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Title: Efficient Neural Network Synthesis and Its Application in Smart Healthcare
Authors: Hassantabar, Shayan
Advisors: Jha, Niraj K.
Contributors: Electrical and Computer Engineering Department
Keywords: Neural network synthesis
smart healthcare
Subjects: Computer science
Issue Date: 2022
Publisher: Princeton, NJ : Princeton University
Abstract: Deep neural networks (DNNs) have become the driving force behind recent artificial intelligence (AI) research. With the help of a vast amount of training data, neural networks can perform better than traditional machine learning algorithms in many applications. However, there are still several issues in the training and deployment of DNNs that limit the use of DNNs in various applications. First, an important problem with implementing a DNN is the design of its architecture. Typically, such an architecture is obtained manually by exploring its hyperparameter space and kept fixed during training. Due to the need to navigate a search space based on a large number of hyperparameters, this can become challenging. This forces the space of possible architectures to grow exponentially. As a result, using a trial-and-error design approach is very time-consuming and leads to sub-optimal architectures. In addition, approaches like neural architecture search (NAS) based on reinforcement learning (RL) and differentiable gradient-based architecture search often incur huge computational costs or significant memory requirements. Another issue is that modern neural networks often contain millions of parameters, whereas many applications require small inference models due to imposed resource constraints, such as energy constraints on battery-operated devices. However, efforts to migrate DNNs to such devices typically entail a significant loss of classification accuracy. In addition, unlike the human brain that has the ability to carry out new tasks with limited experience, DNNs generally need large amounts of data for training. However, this requirement is not met in many settings, and hence is a limiting factor in the applicability of DNNs in several applications such as smart healthcare. To address these problems we propose neural network synthesis frameworks to generate very compact and accurate DNN architectures, optimize various hyperparameters of the DNN models, and reduce the need for large training datasets. We first introduce a two-step neural network synthesis methodology, called DR+SCANN, that combines two complementary approaches to design compact and accurate DNNs. At the core of our framework is the SCANN methodology that uses three basic architecture-changing operations, namely connection growth, neuron growth, and connection pruning, to synthesize feed-forward architectures with arbitrary structure. Then, we develop the CURIOUS DNN synthesis methodology. It uses a performance predictor to efficiently navigate the architectural search space with an evolutionary search process. To address the need for large amounts of data in training DNN models, we propose the TUTOR DNN synthesis framework. TUTOR relies on generation, verification, and labeling of synthetic data to address this challenge. We then apply the proposed DNN synthesis frameworks to smart healthcare. The emergence of wearable medical sensors (WMSs) alongside efficient DNN models points to a promising solution for the problem of disease diagnosis on edge devices, such as smartphones and smartwatches. In this area, we first propose a framework for repeated large-scale testing of SARS-CoV-2/COVID-19, called CovidDeep. CovidDeep combines efficient DNNs with commercially available WMSs for pervasive testing of the virus and the resultant disease. It achieves the highest test accuracy of 98.1% for a three-way classification among three, cohorts including healthy, asymptomatic (to detect the virus), and symptomatic (to detect the disease) patients. We also propose a framework for mental health disorder diagnosis, called MHDeep. MHDeep utilizes efficient DNN models and data obtained from sensors integrated in a smartwatch and smartphone to diagnose three important mental health disorders: schizoaffective, major depressive, and bipolar.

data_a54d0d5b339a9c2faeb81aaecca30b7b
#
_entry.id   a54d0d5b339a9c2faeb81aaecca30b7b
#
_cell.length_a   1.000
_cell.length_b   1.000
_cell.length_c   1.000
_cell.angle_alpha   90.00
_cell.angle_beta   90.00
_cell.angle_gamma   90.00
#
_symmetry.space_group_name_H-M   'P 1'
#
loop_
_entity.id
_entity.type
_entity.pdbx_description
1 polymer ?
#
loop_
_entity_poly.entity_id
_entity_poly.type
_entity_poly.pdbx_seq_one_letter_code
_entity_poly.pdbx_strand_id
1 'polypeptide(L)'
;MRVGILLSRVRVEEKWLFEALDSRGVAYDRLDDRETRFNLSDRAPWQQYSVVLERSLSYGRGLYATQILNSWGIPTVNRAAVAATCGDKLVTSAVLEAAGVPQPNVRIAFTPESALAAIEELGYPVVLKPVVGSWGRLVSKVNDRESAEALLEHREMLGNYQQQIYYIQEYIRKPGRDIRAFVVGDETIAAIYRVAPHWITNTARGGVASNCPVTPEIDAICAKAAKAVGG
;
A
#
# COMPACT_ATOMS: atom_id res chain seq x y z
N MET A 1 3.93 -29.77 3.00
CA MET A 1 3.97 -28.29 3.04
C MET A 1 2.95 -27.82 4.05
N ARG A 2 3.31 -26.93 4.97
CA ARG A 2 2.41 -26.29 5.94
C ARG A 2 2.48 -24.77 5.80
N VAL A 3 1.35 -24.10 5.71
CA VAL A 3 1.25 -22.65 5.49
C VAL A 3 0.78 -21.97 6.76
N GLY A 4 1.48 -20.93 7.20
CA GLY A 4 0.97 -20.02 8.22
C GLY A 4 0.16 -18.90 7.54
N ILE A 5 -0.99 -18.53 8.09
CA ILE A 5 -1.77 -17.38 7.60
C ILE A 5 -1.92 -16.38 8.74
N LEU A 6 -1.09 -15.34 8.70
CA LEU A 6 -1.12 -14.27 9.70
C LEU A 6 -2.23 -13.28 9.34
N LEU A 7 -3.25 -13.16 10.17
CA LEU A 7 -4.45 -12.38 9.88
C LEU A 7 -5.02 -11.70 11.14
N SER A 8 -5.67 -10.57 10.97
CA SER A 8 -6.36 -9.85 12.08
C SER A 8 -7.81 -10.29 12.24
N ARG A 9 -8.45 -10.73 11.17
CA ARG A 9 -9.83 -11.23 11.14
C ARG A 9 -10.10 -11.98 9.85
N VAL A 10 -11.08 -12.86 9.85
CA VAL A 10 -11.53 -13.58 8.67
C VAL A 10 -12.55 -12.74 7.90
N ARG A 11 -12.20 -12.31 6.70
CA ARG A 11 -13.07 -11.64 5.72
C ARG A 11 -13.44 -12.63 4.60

Alternate format: The Mudd Manuscript Library retains one bound copy of each dissertation. Search for these copies in the library's main catalog:
Type of Material: Academic dissertations (Ph.D.)
Language: en
Appears in Collections:Electrical Engineering

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